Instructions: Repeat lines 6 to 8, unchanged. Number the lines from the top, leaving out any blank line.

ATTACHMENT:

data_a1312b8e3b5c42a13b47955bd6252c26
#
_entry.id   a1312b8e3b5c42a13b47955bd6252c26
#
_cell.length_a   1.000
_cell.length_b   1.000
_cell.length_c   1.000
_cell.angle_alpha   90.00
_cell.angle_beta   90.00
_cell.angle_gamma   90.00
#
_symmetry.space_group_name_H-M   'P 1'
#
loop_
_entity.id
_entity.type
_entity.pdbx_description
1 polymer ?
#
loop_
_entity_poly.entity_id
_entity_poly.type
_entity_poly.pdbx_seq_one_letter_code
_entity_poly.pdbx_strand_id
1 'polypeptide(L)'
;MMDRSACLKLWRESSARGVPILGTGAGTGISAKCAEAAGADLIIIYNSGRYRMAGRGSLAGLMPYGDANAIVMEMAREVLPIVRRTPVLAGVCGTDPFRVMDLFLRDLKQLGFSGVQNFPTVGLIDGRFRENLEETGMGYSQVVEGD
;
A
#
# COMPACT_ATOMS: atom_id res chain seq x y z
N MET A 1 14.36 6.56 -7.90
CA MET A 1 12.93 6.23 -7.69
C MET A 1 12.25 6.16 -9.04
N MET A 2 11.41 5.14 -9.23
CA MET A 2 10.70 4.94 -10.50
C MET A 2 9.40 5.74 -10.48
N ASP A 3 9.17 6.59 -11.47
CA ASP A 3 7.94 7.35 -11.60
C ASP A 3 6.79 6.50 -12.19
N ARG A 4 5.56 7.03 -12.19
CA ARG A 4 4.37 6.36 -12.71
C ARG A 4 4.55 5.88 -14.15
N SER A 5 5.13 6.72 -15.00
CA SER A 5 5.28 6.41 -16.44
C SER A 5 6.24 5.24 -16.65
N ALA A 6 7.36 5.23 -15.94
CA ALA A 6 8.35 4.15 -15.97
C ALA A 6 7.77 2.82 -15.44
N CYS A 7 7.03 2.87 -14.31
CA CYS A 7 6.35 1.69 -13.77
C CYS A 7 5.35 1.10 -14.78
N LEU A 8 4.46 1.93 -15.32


_cell.length_b   1.000
_cell.length_c   1.000
_cell.angle_alpha   90.00